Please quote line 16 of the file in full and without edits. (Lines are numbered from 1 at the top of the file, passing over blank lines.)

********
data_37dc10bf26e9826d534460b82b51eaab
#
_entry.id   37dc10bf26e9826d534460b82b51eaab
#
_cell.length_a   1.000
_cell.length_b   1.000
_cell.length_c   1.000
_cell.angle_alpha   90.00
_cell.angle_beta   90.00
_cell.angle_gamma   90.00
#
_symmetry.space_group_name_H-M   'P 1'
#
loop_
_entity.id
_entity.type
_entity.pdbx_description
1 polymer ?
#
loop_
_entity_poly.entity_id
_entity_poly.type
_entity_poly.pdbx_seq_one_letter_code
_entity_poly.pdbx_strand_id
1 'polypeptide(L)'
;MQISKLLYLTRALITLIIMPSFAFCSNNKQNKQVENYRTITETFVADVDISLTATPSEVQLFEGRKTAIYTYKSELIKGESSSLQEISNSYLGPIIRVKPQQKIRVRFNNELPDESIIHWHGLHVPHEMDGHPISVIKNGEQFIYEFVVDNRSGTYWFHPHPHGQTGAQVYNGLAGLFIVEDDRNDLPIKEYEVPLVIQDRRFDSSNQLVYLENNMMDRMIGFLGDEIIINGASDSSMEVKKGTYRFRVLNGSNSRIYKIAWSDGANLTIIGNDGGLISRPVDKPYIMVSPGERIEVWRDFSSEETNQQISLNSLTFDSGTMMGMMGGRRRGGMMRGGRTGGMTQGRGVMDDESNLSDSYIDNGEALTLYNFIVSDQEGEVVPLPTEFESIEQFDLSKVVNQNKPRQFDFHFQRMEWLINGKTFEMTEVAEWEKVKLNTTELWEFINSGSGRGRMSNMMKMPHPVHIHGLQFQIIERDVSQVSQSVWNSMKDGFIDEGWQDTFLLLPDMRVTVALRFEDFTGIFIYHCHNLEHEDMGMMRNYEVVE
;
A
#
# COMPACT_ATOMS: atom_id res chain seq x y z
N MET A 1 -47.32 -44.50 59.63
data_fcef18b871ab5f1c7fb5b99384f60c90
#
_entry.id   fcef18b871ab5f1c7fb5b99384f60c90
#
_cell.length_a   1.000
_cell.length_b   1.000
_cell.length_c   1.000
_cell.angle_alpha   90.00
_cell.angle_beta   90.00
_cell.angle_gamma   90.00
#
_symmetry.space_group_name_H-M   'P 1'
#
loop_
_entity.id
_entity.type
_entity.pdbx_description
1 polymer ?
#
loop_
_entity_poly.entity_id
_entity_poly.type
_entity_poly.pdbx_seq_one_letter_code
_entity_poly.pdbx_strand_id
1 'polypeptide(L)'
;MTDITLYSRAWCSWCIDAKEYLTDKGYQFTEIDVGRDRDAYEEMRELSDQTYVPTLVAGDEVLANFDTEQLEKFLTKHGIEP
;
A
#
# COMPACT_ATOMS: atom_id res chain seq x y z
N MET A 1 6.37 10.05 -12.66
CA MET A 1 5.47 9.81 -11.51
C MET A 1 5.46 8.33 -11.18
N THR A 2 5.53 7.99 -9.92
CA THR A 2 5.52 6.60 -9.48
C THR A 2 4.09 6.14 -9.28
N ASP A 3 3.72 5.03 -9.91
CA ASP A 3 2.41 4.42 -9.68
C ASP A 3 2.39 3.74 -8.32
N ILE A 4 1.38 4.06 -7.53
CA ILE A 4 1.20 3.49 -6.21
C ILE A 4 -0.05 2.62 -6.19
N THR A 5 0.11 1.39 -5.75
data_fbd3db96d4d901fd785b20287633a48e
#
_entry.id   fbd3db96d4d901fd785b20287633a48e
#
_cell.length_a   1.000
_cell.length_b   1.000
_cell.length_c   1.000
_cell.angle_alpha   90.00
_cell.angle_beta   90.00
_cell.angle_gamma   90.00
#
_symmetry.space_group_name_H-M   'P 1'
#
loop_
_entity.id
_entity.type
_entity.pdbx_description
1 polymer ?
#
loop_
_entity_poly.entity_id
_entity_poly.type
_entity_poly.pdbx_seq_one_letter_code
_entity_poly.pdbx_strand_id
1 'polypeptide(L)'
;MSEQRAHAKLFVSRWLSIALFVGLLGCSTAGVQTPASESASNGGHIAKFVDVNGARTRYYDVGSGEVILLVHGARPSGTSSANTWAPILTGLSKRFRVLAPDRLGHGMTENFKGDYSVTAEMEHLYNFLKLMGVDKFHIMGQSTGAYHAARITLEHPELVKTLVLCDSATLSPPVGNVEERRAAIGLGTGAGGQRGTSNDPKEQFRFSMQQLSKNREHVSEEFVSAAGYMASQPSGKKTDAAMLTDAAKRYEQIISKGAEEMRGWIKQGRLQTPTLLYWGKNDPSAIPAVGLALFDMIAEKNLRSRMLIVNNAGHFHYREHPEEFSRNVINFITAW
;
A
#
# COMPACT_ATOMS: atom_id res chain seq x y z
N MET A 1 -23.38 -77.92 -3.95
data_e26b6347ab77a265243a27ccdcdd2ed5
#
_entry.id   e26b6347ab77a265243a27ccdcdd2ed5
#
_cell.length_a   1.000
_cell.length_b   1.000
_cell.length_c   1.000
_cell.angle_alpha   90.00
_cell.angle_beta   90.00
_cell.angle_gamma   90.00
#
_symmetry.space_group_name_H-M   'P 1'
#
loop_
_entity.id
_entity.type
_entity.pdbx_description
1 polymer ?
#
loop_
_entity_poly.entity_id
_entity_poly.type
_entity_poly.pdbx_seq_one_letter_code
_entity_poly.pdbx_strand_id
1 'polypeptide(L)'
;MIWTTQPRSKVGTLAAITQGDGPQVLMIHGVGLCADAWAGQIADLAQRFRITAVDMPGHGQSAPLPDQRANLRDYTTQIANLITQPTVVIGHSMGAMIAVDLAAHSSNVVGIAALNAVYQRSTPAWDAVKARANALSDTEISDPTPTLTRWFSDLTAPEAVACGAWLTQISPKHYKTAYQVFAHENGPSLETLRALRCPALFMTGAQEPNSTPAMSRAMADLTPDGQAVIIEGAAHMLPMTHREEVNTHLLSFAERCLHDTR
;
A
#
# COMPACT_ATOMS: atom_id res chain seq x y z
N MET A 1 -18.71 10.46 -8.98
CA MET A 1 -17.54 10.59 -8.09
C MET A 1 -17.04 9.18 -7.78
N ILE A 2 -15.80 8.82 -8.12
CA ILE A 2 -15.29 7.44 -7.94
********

_entity.type